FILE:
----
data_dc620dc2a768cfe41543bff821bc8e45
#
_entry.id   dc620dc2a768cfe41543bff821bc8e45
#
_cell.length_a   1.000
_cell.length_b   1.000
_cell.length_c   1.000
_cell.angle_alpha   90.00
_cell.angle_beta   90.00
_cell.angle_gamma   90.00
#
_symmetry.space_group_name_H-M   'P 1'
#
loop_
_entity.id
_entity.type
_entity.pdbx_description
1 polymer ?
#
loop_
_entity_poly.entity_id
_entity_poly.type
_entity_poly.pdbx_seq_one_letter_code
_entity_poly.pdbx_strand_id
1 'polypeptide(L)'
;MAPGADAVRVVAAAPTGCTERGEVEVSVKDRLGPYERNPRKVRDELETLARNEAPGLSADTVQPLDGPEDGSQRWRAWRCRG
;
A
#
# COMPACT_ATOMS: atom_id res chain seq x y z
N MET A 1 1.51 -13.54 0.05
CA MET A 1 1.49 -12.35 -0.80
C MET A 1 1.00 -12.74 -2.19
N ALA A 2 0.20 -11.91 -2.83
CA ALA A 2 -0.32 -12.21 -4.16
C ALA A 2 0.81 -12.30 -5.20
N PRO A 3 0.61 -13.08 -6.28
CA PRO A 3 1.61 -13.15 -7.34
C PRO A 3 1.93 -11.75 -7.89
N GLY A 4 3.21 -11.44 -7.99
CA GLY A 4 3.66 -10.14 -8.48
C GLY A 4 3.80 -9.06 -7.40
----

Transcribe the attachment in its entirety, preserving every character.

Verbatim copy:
data_dc620dc2a768cfe41543bff821bc8e45
#
_entry.id   dc620dc2a768cfe41543bff821bc8e45
#
_cell.length_a   1.000
_cell.length_b   1.000
_cell.length_c   1.000
_cell.angle_alpha   90.00
_cell.angle_beta   90.00
_cell.angle_gamma   90.00
#
_symmetry.space_group_name_H-M   'P 1'
#
loop_
_entity.id
_entity.type
_entity.pdbx_description
1 polymer ?
#
loop_
_entity_poly.entity_id
_entity_poly.type
_entity_poly.pdbx_seq_one_letter_code
_entity_poly.pdbx_strand_id
1 'polypeptide(L)'
;MAPGADAVRVVAAAPTGCTERGEVEVSVKDRLGPYERNPRKVRDELETLARNEAPGLSADTVQPLDGPEDGSQRWRAWRCRG
;
A
#
# COMPACT_ATOMS: atom_id res chain seq x y z
N MET A 1 1.51 -13.54 0.05
CA MET A 1 1.49 -12.35 -0.80
C MET A 1 1.00 -12.74 -2.19
N ALA A 2 0.20 -11.91 -2.83
CA ALA A 2 -0.32 -12.21 -4.16
C ALA A 2 0.81 -12.30 -5.20
N PRO A 3 0.61 -13.08 -6.28
CA PRO A 3 1.61 -13.15 -7.34
C PRO A 3 1.93 -11.75 -7.89
N GLY A 4 3.21 -11.44 -7.99
CA GLY A 4 3.66 -10.14 -8.48
C GLY A 4 3.80 -9.06 -7.40